Skip to main content

UN nuclear watchdog: Iran dragging feet on access to nuclear sites

International Atomic Energy Agency, in two separate reports, says Iran is not granting the IAEA access to sites suspected of past involvement in Iran's nuclear program and says Iran has significantly increased its stockpile of low-enriched uranium at the Fordow facility.
A picture taken on November 10, 2019, shows an Iranian flag in Iran's Bushehr nuclear power plant, during an official ceremony to kick-start works on a second reactor at the facility. - Bushehr is Iran's only nuclear power station and is currently running on imported fuel from Russia that is closely monitored by the UN's International Atomic Energy Agency. (Photo by ATTA KENARE / AFP) (Photo by ATTA KENARE/AFP via Getty Images)

Iran has dragged its feet on providing access to three sites suspected of past possible involvement in Iran’s nuclear program, the director general of the International Atomic Energy Agency (IAEA) said in a new report today. If not resolved, the development could eventually lead to Iran’s nuclear file being referred back to the UN Security Council, adding new pressure to already strained diplomatic efforts to try to bring Iran back into full compliance with the 2015 Iran nuclear deal.

A separate IAEA report issued today said that Iran has significantly increased its stockpile of low-enriched uranium, including, since November, at the underground Fordow facility, which is built into a mountain-side near Qom. Iran is now enriching uranium using 1,044 IR-1 centrifuges in the underground site, noted Daryl Kimball, executive director of the Arms Control Association.

Under the Joint Comprehensive Plan of Action (JCPOA), Iran stopped all enrichment at Fordow, for three years. But it restarted it in November as one of a series of steps the past year to protest the US reimposition of crippling sanctions on Iran’s banking and energy sectors after President Donald Trump quit the deal in 2018 and launched his maximum pressure campaign against Tehran.

“Iran has not provided access to the agency to two locations … and has not engaged in substantive discussions to clarify agency questions related to possible undeclared nuclear material and nuclear-related activities in Iran,” IAEA Director General Rafael Mariano Grossi wrote in a report on its safeguards agreement with Iran to the IAEA Board of Governors. “This is adversely affecting the agency’s ability to clarify and resolve the questions and thereby to provide credible assurance of the absence of undeclared nuclear material and activities in Iran.”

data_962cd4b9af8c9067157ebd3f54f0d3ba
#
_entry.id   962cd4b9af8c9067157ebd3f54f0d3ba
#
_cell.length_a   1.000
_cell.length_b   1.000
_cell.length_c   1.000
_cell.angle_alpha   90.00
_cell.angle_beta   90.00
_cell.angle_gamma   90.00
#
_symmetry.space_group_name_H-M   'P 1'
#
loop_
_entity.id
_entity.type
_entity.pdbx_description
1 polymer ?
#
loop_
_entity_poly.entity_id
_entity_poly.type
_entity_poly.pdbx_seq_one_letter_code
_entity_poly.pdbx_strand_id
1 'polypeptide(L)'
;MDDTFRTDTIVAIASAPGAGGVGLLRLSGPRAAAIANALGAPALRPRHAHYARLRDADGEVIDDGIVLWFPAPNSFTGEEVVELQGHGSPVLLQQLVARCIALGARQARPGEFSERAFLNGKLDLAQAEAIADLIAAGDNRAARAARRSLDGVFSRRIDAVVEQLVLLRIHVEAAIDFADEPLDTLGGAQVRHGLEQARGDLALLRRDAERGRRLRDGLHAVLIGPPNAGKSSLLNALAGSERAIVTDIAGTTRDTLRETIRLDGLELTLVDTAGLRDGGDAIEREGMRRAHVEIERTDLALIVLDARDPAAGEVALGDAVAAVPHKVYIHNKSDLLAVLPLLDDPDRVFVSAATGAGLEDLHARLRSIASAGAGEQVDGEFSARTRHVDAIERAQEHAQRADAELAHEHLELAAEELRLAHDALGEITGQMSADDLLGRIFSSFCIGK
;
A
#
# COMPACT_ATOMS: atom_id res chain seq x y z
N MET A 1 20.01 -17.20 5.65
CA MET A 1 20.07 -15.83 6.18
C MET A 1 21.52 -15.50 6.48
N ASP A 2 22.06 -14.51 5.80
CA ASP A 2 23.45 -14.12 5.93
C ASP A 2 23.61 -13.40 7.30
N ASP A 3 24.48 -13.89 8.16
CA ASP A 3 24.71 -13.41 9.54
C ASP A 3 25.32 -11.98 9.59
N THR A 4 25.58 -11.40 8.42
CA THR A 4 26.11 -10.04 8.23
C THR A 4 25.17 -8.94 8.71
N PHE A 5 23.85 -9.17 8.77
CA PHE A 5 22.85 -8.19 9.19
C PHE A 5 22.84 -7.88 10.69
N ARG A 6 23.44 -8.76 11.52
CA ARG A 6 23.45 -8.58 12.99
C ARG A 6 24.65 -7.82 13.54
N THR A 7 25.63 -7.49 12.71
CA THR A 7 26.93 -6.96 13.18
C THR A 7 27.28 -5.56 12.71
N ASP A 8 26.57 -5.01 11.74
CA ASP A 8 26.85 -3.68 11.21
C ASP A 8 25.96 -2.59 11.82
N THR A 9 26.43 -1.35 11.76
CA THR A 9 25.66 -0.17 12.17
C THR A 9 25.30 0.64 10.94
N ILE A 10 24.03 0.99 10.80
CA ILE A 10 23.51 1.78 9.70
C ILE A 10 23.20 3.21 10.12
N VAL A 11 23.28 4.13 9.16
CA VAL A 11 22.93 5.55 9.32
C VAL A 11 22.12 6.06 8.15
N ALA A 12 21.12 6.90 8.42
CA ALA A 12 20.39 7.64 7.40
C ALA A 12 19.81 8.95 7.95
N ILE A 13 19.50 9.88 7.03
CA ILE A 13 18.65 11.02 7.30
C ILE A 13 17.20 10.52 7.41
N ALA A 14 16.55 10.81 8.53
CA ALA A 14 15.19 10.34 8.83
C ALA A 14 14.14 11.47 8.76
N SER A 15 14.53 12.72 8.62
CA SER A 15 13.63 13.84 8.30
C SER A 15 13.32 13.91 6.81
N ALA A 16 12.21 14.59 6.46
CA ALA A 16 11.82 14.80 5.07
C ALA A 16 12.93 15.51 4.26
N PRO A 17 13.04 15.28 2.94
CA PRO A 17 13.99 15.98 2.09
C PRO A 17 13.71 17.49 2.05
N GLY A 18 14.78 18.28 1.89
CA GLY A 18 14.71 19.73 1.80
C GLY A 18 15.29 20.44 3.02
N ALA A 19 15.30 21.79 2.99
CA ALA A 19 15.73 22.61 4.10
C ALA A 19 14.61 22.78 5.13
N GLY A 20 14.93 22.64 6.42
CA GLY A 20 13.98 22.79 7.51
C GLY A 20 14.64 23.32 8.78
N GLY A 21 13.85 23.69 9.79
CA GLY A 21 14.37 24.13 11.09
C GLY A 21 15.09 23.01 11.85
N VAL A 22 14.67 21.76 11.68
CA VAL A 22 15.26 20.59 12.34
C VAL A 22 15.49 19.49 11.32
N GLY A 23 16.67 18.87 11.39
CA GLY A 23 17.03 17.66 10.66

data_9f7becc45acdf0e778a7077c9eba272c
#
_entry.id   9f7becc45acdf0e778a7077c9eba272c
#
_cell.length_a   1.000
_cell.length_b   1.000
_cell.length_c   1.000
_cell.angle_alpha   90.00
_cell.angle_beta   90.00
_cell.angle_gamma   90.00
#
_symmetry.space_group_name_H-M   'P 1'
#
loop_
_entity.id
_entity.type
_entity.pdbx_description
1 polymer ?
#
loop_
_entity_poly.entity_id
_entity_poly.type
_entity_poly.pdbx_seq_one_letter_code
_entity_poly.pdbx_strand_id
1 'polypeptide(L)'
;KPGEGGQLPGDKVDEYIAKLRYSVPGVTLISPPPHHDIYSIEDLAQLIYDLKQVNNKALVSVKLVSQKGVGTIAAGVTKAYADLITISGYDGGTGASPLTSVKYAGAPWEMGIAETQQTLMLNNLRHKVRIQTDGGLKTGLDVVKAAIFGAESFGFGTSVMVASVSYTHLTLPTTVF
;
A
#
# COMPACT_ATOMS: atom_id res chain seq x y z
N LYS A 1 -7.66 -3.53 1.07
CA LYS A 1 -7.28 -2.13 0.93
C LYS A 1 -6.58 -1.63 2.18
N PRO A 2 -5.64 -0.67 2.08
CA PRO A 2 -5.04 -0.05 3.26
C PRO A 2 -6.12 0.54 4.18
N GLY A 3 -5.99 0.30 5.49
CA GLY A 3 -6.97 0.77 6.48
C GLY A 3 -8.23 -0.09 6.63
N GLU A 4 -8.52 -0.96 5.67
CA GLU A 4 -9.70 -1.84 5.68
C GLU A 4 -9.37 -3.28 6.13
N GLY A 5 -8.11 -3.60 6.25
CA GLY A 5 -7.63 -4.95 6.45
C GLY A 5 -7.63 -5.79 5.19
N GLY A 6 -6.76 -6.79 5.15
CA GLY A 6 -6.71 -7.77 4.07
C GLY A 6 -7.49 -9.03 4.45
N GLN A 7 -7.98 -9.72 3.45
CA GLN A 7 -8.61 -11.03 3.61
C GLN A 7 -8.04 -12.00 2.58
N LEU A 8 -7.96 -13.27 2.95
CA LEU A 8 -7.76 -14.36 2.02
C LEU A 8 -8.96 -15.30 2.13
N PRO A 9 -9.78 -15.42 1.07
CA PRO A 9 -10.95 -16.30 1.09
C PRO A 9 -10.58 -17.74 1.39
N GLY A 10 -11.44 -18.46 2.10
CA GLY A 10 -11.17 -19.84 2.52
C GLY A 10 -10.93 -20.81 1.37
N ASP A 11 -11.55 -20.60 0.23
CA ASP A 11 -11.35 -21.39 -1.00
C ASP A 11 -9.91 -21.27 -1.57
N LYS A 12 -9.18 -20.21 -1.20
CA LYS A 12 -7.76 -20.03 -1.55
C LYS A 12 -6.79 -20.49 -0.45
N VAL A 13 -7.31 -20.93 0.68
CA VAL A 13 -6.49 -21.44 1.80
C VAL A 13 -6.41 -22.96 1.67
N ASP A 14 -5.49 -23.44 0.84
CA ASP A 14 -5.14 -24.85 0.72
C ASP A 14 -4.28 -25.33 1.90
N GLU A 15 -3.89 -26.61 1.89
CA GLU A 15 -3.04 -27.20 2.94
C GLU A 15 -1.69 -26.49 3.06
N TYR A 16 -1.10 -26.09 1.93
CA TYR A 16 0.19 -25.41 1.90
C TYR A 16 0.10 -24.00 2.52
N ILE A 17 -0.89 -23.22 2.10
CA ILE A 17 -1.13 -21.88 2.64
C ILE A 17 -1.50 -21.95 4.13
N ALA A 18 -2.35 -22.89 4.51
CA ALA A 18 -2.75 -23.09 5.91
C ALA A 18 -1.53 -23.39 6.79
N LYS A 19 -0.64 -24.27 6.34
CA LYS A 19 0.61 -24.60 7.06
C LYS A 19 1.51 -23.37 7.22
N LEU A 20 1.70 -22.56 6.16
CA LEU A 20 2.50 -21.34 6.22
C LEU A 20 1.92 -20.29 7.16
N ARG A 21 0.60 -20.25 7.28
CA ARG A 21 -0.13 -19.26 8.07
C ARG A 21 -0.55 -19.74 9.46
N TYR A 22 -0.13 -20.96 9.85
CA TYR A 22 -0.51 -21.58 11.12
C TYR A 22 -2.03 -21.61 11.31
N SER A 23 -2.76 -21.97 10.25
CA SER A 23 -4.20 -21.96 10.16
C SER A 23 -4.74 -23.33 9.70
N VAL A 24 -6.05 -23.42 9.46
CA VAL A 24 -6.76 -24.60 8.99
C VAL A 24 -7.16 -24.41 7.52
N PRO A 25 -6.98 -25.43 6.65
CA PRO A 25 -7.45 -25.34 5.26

“The Director General calls on Iran immediately to cooperate fully with the agency, including by providing prompt access to the locations specified by the agency in accordance with its obligations under the Safeguards Agreement and the Additional Protocol,” the report continued.

Kimball said, “This means that the agency is saying that despite consultations with Iran last month and multiple letters to Iran, Iran is not cooperating sufficiently on its basic Comprehensive Safeguards Agreement.”

The increased size of Iran’s stockpile of low-enriched uranium, as documented in the agency report, is something that was anticipated, and may have contributed to the decision by three European parties to the Iran nuclear deal to trigger a dispute resolution mechanism in January, said Ali Vaez, director of the Iran program at the International Crisis Group.

But the agency’s safeguards report is more troubling, though it could be resolved, Vaez said.

“The agency is only coming out now, after several months of effort have come to naught,” Vaez said. “Without any doubt, if the issue is not resolved, the West generally would consider taking this issue to the [IAEA] board [of governors]. And the board might decide to refer it to the UN Security Council. Then from that point on, [it increases] the risk of the collapse of the JCPOA altogether.”

“This is actually not difficult to resolve,” Vaez continued. The sites the IAEA is seeking access to are suspected of relating to past, not current, work. “The Iranians are reluctant to open up a can of worms. They are concerned it is a slippery slope to bring back all the related issues to the fore, and become a constant headache for them.” These related issues involve possible military dimensions.

“But the alternative is worse,” Vaez said. “If they don’t address these issues, and drag their feet and [engage in] obstruction, it could turn into an even bigger crisis for them. It is shortsighted.”

Kimball said, “While the sites at issue are very likely sites that were mothballed and may have been part of pre-2004 weapons-related research, we would strongly urge Iran’s leaders to provide all necessary cooperation with the agency.” 

“Bottom line is that current US policy is pushing Iran in wrong direction,” Kimball wrote on Twitter. “The only realistic way to correct course is for the US and Iran to return to compliance with/rejoin the JCPOA and work with the EU, [Russia Federation], China to pursue follow-on negotiations on build on the 2015 deal.”